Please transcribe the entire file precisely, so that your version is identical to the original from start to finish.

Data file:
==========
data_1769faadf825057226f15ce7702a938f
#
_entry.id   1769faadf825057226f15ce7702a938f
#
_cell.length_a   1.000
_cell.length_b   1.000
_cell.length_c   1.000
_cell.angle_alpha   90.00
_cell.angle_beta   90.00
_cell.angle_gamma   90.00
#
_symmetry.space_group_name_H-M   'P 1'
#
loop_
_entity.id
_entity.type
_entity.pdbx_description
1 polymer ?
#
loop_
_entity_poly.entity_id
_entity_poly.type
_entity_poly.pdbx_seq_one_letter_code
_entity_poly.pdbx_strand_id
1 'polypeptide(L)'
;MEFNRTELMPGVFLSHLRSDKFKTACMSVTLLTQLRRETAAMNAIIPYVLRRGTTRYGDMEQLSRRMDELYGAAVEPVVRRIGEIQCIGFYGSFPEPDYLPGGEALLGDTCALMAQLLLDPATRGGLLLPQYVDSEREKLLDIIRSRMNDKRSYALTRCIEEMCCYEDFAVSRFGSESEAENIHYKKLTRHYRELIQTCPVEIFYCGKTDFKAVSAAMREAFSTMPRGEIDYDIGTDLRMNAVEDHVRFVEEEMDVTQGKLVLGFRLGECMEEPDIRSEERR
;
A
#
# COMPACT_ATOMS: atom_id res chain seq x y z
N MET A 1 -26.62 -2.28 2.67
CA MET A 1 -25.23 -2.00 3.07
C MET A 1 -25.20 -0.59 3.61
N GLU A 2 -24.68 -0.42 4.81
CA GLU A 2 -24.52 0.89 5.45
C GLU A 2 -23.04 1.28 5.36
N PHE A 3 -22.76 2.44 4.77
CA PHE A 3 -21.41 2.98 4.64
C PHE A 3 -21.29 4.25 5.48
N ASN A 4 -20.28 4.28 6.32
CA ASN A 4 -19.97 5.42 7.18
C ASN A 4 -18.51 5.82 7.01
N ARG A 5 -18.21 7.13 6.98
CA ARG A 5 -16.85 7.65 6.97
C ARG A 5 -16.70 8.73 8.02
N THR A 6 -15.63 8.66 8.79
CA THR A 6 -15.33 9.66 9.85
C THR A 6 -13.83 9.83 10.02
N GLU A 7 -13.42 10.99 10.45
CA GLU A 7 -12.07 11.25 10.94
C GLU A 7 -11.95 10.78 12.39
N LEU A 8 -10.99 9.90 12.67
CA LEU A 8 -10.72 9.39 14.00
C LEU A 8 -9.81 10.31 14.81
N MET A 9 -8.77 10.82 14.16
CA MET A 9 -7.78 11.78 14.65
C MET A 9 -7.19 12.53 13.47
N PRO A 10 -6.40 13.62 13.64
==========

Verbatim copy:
data_1769faadf825057226f15ce7702a938f
#
_entry.id   1769faadf825057226f15ce7702a938f
#
_cell.length_a   1.000
_cell.length_b   1.000
_cell.length_c   1.000
_cell.angle_alpha   90.00
_cell.angle_beta   90.00
_cell.angle_gamma   90.00
#
_symmetry.space_group_name_H-M   'P 1'
#
loop_
_entity.id
_entity.type
_entity.pdbx_description
1 polymer ?
#
loop_
_entity_poly.entity_id
_entity_poly.type
_entity_poly.pdbx_seq_one_letter_code
_entity_poly.pdbx_strand_id
1 'polypeptide(L)'
;MEFNRTELMPGVFLSHLRSDKFKTACMSVTLLTQLRRETAAMNAIIPYVLRRGTTRYGDMEQLSRRMDELYGAAVEPVVRRIGEIQCIGFYGSFPEPDYLPGGEALLGDTCALMAQLLLDPATRGGLLLPQYVDSEREKLLDIIRSRMNDKRSYALTRCIEEMCCYEDFAVSRFGSESEAENIHYKKLTRHYRELIQTCPVEIFYCGKTDFKAVSAAMREAFSTMPRGEIDYDIGTDLRMNAVEDHVRFVEEEMDVTQGKLVLGFRLGECMEEPDIRSEERR
;
A
#
# COMPACT_ATOMS: atom_id res chain seq x y z
N MET A 1 -26.62 -2.28 2.67
CA MET A 1 -25.23 -2.00 3.07
C MET A 1 -25.20 -0.59 3.61
N GLU A 2 -24.68 -0.42 4.81
CA GLU A 2 -24.52 0.89 5.45
C GLU A 2 -23.04 1.28 5.36
N PHE A 3 -22.76 2.44 4.77
CA PHE A 3 -21.41 2.98 4.64
C PHE A 3 -21.29 4.25 5.48
N ASN A 4 -20.28 4.28 6.32
CA ASN A 4 -19.97 5.42 7.18
C ASN A 4 -18.51 5.82 7.01
N ARG A 5 -18.21 7.13 6.98
CA ARG A 5 -16.85 7.65 6.97
C ARG A 5 -16.70 8.73 8.02
N THR A 6 -15.63 8.66 8.79
CA THR A 6 -15.33 9.66 9.85
C THR A 6 -13.83 9.83 10.02
N GLU A 7 -13.42 10.99 10.45
CA GLU A 7 -12.07 11.25 10.94
C GLU A 7 -11.95 10.78 12.39
N LEU A 8 -10.99 9.90 12.67
CA LEU A 8 -10.72 9.39 14.00
C LEU A 8 -9.81 10.31 14.81
N MET A 9 -8.77 10.82 14.16
CA MET A 9 -7.78 11.78 14.65
C MET A 9 -7.19 12.53 13.47
N PRO A 10 -6.40 13.62 13.64